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Characterisation of Blanche Dubois

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How does Williams present Blanche in scene 1?
From the beginning of A Streetcar Named Desire, Tennessee Williams, it is evident that Blanche will demonstrate a contrasting persona to that of the other female voices, ‘her appearance is incongruous to this setting. She is daintily dressed in a white suit.’ The introduction to Blanche through the stage directions makes it apparent to the reader that Blanche will not blend in with her new surroundings and will believe herself to be superior to that of her peers: ‘looking as if she were arriving at a summer tea or cocktail party in the garden district.’ The conventional techniques used by Tennessee Williams such as stage directions and language devices allow the audience, from the offset, to understand the contradictory and hysterical personality that Blanche will show throughout the play- with the implication that her lies will lead to not only a physical, but mental deterioration.
The other women in Scene 1 appear to be of a confident nature who will converse with one another, no matter the race or hierarchical status. However, when we are first introduced to Blanche it appears she is reluctant to talk to people of a different race, or of women who seems more lower class than herself. The audience are made aware of this from the stage directions ‘wearily refers to the slip of paper’. The word ‘wearily’ connotes the idea that she has a lack of enthusiasm to partake in conversation as she, perhaps, perceives herself to be of a superior nature. This interpretation of Blanche is also apparent when she is shown to Stella’s house; she seems less than impressed at the state of the house compared to what she has been used to prior at the luxury accommodation of the family house: Belle Reeve: ‘What? Two rooms did you say?’ This shows to the reader that she is shocked at the unexpected conditions that her sister, Stella, is currently residing.
Regarding stage directions, there is the implication that Blanche is a fragile character, ‘Her delicate beauty must avoid a strong light.’ The word ‘delicate’ emphasises this and gives the impression that she needs close protection or else she will wither away.
The theme of social class is presented by the abrupt use of language Blanche uses to the Negro Women; ‘Thanks.’ It may be interpreted that Blanche contains aspects of racism as this bluntness of speech is to a Negro Women, who will be of a different colour or race to herself. From this point the audience would dislike a woman who holds such strong views on how her ideal society would be run.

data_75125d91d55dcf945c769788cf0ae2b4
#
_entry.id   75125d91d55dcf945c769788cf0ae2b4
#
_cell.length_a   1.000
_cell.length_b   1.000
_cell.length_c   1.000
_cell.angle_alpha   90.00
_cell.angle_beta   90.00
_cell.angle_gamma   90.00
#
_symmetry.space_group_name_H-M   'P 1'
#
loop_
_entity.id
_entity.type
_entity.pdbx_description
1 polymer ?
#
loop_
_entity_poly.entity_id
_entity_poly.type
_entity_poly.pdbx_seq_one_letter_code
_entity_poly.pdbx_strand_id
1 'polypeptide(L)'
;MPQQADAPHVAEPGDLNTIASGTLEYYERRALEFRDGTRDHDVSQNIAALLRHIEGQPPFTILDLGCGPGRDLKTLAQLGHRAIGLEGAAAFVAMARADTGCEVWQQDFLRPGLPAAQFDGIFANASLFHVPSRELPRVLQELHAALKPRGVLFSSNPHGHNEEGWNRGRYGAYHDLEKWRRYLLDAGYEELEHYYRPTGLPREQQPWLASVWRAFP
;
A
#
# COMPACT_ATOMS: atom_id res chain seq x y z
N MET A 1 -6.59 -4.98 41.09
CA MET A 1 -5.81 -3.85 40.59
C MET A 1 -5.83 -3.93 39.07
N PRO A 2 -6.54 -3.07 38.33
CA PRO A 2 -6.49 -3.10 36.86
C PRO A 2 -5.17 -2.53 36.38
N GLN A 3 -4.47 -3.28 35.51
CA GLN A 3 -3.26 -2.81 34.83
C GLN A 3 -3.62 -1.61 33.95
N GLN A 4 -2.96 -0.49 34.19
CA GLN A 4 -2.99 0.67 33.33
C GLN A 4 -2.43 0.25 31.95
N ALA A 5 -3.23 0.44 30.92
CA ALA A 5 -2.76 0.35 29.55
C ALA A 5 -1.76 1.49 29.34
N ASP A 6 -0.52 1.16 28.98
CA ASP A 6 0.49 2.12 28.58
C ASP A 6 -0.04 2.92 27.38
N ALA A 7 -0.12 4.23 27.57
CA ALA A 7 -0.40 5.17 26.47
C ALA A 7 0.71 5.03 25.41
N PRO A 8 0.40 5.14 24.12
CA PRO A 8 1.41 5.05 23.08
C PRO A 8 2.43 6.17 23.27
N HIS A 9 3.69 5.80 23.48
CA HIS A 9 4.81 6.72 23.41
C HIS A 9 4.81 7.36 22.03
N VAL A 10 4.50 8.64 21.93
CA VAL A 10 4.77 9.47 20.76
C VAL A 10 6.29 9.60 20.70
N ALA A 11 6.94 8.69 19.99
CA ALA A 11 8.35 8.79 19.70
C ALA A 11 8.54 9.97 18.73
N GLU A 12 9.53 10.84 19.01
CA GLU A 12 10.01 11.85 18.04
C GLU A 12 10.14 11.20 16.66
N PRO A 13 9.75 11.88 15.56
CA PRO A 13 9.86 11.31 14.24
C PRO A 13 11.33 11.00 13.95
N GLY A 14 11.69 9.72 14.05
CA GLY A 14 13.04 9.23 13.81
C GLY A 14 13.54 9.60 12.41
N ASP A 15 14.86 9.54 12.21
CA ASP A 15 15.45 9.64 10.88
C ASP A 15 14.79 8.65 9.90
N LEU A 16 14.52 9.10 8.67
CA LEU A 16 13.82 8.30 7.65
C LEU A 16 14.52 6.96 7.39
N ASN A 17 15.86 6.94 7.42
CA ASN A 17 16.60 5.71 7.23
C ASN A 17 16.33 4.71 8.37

The technique of visual imagery enables the audience to visualise what Blanche is like, although it is only a stereotype the initial judgement will more than likely correspond to the persona of a character. The way in which she dresses makes her incongruous in the setting. ‘She is daintily dressed in a white suit with a fluffy bodice, necklace and earrings of pearl, white gloves and a hat.’ White traditionally represents innocence and youth, so this isn’t a true reflection of herself – she is trying to portray an image that used to be true when she was of a younger age. Her appearance is also something that she has major concerns of as the scene progresses ‘turn that over-light off! Turn that off! I won’t be looked at in this merciless glare!’ She is afraid with age has lost her looks and appeal and this could indeed be why she uses such direct speech to Stella.
Blanche also distinguishes herself from the other characters in scene 1 by evidently showing signs of anxiety and the coping mechanism of turning to alcohol. It is made obvious that she is an alcoholic when we read ‘she pours a half tumbler of whiskey and tosses it down’ and ‘I’ve got to keep hold of myself.’ It is obvious that she isn’t mentally stable and this distinguishes her character from everyone else. Due to her obvious wealth it has guided her to the route of alcohol as she has so much spare money, although she is clearly disgusted with the living conditions Stella has to live in it is obvious that Stella is somewhat happier than Blanche, suggesting that money isn’t everything.
Finally, Blanche appears to be a character who suffers from some sort of mental problem as her character changes dramatically. Her over exaggerated speeches allow the audience to question her stability ‘...But you are the one who abandoned Belle Reve, not I! I stayed and fought for it, bled for it, almost died for it.’ The word ‘died’ is most certainly an exaggeration and the audience, at this point, can sympathise with Blanche as she is clearly in a state of personal distress. The sympathy is also continued when she feels directly accused “you’re a fine one to sit there accusing me of it’ this showing the idea of the need of things being perfect, as well as the slight implications of needing tradition and routine. The language used throughout this argument is violent and abrupt and it is only when Stella shows emotion that Blanche stops her angry ways and addresses the fact she has made her cry; ‘Oh, Stella, Stella, you’re crying!’ this quick change of personality, once again questions her mental deterioration that can be seen throughout the opening scene.
In conclusion, Williams allows the reader to identify that Blanche is a character who is different to the rest of the characters within scene 1. This is done by stage direction, appearance and language which are all important factors to highlight what a person is like. The character of Blanche is used to allow the reader to feel intrigued and therefore want to discover what will come about of the character in the future.…...

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